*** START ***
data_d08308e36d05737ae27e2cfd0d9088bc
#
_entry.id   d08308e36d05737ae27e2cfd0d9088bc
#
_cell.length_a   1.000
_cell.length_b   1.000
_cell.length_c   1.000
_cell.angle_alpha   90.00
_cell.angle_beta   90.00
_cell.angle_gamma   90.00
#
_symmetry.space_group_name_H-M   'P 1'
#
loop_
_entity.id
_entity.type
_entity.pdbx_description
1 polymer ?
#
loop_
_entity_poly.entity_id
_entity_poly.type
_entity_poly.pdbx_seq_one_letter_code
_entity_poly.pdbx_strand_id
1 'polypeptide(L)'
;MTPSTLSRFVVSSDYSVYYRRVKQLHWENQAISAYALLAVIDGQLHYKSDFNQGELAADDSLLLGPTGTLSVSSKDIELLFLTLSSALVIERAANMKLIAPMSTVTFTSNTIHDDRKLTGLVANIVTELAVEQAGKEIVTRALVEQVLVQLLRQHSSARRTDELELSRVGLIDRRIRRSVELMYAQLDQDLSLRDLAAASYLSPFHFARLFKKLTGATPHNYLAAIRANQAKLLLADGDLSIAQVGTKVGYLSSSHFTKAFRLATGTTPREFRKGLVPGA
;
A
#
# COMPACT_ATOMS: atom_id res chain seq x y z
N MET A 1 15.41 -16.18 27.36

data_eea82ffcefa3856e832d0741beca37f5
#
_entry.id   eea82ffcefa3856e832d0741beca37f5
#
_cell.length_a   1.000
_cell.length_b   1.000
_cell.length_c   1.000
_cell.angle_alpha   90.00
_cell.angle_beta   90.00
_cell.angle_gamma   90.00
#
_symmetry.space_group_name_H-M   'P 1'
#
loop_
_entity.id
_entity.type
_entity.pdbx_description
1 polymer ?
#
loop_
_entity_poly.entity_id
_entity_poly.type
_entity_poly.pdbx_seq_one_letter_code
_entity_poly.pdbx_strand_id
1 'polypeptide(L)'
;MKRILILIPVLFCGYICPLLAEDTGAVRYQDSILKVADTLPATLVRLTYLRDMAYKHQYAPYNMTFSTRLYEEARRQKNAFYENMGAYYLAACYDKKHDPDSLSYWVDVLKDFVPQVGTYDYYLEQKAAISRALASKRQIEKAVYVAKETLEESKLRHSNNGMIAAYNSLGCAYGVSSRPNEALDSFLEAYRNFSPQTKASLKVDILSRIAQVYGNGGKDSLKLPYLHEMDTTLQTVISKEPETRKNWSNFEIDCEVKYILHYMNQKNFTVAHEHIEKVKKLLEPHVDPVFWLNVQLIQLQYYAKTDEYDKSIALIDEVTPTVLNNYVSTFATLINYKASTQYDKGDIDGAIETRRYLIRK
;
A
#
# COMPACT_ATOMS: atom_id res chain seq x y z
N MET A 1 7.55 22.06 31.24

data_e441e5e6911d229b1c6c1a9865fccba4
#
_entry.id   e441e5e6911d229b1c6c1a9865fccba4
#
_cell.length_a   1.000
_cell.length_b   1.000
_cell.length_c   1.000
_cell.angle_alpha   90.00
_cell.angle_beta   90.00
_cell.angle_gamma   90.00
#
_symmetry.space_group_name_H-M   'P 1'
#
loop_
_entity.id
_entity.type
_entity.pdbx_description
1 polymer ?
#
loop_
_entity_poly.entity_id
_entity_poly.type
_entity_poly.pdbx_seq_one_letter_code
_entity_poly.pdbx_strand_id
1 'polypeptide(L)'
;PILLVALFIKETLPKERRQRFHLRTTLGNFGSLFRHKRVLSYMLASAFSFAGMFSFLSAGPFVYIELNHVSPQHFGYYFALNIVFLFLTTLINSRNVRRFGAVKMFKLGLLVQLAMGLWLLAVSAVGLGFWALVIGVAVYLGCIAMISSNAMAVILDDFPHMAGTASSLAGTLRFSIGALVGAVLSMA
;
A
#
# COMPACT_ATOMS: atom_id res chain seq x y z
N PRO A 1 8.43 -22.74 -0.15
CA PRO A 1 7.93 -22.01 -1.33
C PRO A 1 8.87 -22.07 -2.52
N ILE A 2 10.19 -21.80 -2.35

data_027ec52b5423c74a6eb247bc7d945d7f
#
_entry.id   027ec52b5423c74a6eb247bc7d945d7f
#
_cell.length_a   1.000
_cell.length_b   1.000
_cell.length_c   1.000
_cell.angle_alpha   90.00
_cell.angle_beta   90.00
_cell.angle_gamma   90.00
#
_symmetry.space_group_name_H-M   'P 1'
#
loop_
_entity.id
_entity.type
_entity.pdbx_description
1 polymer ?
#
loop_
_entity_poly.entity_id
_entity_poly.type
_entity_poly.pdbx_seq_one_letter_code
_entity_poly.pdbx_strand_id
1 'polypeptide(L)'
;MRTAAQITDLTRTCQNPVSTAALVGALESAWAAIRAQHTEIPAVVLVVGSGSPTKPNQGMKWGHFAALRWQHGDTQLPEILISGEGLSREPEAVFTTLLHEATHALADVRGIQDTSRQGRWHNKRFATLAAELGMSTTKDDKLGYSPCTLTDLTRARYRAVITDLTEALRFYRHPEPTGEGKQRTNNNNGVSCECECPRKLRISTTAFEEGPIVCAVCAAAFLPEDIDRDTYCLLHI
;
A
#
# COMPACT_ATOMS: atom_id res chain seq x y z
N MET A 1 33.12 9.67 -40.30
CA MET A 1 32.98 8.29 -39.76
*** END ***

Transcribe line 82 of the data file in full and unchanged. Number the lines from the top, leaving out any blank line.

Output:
loop_